British bankers may start to see holes being shot into their bonus payments after a Supreme Court ruling. The nation’s top court has opted to side with HM Revenue & Customs by agreeing that taxes could not be avoided when using a special scheme to award employees in shares.
Have you heard the news? Christmas is commercial these days, it’s all about money. Up until recently it used to be about money and having a nice time with family and friends, but now, apparently, it’s just about the money.
The European Banking Authority (EBA) is well known for its love of clarity and now the opaque nature of the difference between ‘allowances’ and ‘bonuses’ has been well and truly cleared up, just in time for Christmas.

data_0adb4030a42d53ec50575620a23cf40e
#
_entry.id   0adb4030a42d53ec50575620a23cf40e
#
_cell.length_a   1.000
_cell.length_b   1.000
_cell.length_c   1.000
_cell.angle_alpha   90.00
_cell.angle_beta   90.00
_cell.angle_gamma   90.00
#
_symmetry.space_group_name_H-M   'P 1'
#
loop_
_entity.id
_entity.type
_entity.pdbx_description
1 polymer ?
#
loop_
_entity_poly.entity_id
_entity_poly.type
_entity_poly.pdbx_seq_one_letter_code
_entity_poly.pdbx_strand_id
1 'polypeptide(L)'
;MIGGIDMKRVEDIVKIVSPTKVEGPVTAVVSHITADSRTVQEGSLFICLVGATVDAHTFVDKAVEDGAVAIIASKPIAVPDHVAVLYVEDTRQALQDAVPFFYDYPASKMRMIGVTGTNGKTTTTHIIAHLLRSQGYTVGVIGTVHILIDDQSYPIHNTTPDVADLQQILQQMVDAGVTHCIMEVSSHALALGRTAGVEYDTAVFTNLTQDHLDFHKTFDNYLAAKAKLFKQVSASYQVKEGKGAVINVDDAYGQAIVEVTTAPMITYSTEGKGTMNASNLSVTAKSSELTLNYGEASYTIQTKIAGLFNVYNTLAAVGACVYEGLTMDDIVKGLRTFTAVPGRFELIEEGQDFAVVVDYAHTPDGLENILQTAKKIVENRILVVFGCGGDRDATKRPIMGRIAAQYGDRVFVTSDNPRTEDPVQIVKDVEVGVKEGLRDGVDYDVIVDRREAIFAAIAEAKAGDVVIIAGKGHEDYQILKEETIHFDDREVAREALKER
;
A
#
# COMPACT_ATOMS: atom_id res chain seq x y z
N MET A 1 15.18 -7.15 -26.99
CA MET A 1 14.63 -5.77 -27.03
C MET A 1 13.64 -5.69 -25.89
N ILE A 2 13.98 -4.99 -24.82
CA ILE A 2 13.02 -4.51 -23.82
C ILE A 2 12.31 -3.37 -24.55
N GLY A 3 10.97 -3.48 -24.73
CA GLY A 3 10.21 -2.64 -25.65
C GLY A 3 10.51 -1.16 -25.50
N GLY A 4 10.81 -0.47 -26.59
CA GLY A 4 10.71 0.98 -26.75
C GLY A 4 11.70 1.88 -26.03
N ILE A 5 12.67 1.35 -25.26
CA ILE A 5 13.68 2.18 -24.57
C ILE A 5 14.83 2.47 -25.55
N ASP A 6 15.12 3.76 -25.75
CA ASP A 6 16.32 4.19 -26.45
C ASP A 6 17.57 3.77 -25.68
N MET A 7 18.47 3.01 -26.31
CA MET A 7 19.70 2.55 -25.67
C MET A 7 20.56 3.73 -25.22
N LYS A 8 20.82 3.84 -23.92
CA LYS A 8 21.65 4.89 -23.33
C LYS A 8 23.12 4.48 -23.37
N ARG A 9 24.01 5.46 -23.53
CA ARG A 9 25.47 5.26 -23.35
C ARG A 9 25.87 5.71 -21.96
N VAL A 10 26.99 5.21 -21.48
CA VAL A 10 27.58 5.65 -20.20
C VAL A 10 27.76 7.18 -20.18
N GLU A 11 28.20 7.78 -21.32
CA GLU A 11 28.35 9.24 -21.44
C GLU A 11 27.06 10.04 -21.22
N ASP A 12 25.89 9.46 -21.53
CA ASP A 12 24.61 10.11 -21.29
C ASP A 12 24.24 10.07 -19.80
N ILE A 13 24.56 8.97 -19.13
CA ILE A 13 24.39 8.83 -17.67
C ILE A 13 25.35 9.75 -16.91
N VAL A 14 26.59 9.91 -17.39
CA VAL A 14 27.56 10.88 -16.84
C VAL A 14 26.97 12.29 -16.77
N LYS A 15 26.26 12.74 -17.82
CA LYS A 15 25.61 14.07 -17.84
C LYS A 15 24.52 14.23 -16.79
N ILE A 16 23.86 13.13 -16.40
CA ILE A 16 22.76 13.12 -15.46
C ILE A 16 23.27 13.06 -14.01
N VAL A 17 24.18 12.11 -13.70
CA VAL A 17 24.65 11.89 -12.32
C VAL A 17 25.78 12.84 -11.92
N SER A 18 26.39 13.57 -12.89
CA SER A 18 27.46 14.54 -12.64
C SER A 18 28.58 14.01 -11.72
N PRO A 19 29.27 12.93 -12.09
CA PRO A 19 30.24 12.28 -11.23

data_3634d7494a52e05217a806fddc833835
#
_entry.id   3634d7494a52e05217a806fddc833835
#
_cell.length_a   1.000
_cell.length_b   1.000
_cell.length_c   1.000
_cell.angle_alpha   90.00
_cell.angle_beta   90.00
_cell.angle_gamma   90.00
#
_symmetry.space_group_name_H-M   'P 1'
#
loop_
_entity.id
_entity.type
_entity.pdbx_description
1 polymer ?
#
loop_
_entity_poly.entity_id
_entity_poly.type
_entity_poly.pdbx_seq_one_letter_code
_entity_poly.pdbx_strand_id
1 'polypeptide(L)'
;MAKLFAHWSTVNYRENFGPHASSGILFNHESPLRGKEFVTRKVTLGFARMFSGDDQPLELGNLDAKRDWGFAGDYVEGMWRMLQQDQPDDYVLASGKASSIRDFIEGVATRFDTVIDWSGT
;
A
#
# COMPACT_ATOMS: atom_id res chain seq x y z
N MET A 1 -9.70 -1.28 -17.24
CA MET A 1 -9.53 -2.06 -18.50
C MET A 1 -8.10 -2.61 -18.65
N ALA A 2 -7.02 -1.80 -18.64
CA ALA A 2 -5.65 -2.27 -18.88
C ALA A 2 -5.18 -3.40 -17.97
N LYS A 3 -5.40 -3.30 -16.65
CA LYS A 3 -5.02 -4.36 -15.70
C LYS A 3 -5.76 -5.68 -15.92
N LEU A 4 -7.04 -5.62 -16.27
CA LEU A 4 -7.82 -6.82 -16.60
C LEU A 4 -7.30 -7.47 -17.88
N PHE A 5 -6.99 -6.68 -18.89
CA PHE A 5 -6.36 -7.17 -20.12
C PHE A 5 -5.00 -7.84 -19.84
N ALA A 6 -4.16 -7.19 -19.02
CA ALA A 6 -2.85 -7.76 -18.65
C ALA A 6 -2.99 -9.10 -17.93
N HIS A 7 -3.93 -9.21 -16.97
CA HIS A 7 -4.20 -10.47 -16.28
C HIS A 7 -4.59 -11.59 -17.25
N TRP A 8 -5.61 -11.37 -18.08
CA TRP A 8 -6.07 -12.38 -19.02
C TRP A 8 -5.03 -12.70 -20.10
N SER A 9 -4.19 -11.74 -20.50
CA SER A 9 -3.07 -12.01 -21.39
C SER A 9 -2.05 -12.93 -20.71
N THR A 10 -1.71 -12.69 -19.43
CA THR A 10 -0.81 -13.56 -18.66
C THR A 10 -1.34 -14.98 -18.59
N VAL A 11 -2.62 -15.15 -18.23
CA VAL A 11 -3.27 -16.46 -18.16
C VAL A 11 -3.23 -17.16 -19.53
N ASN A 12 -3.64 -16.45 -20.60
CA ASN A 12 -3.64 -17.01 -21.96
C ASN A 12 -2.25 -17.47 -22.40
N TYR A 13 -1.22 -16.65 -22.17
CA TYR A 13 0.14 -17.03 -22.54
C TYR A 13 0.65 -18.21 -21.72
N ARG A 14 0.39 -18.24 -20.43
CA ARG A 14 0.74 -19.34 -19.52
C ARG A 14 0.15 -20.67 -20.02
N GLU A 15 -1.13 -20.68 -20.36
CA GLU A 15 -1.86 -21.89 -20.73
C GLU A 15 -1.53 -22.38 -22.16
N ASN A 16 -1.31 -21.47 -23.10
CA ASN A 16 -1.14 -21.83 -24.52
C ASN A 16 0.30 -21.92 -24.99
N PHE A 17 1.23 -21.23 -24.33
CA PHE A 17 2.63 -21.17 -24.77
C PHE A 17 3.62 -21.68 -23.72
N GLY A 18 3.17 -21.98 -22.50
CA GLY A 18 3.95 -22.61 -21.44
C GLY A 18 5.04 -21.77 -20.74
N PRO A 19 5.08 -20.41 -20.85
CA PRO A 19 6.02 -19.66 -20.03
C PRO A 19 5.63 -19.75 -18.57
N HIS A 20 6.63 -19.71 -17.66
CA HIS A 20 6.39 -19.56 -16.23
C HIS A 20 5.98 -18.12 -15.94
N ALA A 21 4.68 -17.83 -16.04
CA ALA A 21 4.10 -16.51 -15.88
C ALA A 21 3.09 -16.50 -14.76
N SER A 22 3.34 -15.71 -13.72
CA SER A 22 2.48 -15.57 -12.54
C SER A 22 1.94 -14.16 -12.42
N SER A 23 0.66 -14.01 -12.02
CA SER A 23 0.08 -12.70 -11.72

Over a quarter (27 percent) of UK employees say the hope of receiving a financial bonus is their main motivator. Yet despite this a large portion of employers do not run any kind of monetary incentivisation programme.
The issue of bonuses is never without thorns, debates over how much and who gets the money continuously rage. In an attempt to make the process of awarding bonuses somewhat less secretive the government is to insist, as of next year, that employers include information about bonuses awarded to men and women, in their compulsory gender pay gap reports.